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In a previous tutorial, I already showed you how to work a Right Leaning Lifted Increase on both knit- and purl-side of your project. That means it’s now time to focus on the Left-Leaning counterparts! The knit-side version of the Left-Leaning Lifted Increase is usually named the somewhat shorter Left Lifted Increase. This is abbreviated as LLI. The purl-side version is called the same, only with “purl” added after it: Left Lifted Increase (Purl) with the abbreviation LLIP. I will focus on the latter in another tutorial.
With left-leaning I mean that the increase leans to the right, relative to the surrounding “normal” stitches. Pair it together with its right-leaning companion to symmetrically increase the number of stitches on your project.
What is a lifted increase?
Basically, it’s exactly how it’s called: an increase that is worked from a stitch below the one just worked on the right-hand needle. This stitch is lifted to be able to work into it.
Yarn: * Paintbox Yarns Simply DK, a good value, good quality 100% acrylic yarn, here in the color 128 Lime Green.
Needles: * KnitPro Zing Fixed Circular Needles. In this tutorial, I used the 4 mm (US 6) size with a cable length of 80 cm (32 inches).
Working a knit-side Left-Leaning Lifted Increase step by step
1. First, work your way across the row until you’ve reached the point where you want to make the increase. In this case, I want the increase 2 sts in from the garter stitch border on the right.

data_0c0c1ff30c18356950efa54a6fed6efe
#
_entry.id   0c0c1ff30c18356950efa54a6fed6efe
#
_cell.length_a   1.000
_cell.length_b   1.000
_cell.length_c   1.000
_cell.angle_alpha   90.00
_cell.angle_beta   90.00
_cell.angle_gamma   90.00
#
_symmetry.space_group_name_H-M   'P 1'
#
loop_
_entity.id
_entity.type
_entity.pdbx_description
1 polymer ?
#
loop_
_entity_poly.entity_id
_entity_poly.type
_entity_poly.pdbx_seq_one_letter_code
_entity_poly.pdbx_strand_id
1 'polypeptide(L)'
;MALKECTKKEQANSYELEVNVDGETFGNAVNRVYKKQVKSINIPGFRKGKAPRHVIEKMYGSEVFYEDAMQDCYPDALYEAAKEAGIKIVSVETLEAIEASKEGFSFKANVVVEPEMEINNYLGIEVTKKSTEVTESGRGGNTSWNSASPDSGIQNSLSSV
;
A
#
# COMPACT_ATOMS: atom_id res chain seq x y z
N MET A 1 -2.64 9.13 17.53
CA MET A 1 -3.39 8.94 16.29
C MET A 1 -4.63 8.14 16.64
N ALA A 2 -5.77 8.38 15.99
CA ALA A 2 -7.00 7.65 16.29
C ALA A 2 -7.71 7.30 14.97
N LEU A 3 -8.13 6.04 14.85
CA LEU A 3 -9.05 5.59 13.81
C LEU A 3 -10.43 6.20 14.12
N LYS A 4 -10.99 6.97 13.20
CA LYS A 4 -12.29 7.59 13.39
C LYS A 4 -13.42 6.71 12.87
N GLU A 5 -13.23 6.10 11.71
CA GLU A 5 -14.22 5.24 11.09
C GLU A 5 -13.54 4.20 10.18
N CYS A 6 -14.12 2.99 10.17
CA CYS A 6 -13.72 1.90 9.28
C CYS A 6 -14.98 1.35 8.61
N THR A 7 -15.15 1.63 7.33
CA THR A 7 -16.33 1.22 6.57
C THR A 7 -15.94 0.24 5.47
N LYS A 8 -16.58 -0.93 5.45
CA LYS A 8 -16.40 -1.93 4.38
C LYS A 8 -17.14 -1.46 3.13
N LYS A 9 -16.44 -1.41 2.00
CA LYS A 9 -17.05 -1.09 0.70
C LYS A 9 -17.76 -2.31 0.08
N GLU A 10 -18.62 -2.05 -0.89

2. To make the increase a left-leaning one, we have to lift the left-side of a stitch unto to the needle to work into it. This means we will work the increase 2 stitches below the last stitch knit. In other words: You’re not looking at the stitch below the loop on the needle, but the one below it. I’ve indicated this stitch with the tip of the third needle pictured below.
3. To start the decrease, insert your left-hand needle from back to front into the left leg of the stitch as identified above. Note that the stitch mount is different from usual. The right leg of the stitch is not in front of the needle but in the back.
4. We don’t want to have a twisted result. So, we now untwist the stitch by inserting the right-hand needle into the back loop.
5. Wrap the yarn around the needle…
6. … and pull it through the stitch.
7. Complete the new stitch by slipping the worked stitch off the needle as usual. You have now increased one stitch.
The below picture shows how it looks after 2 more increase rows have been worked. Increases are worked 2 stitches in from both garter stitch edges.
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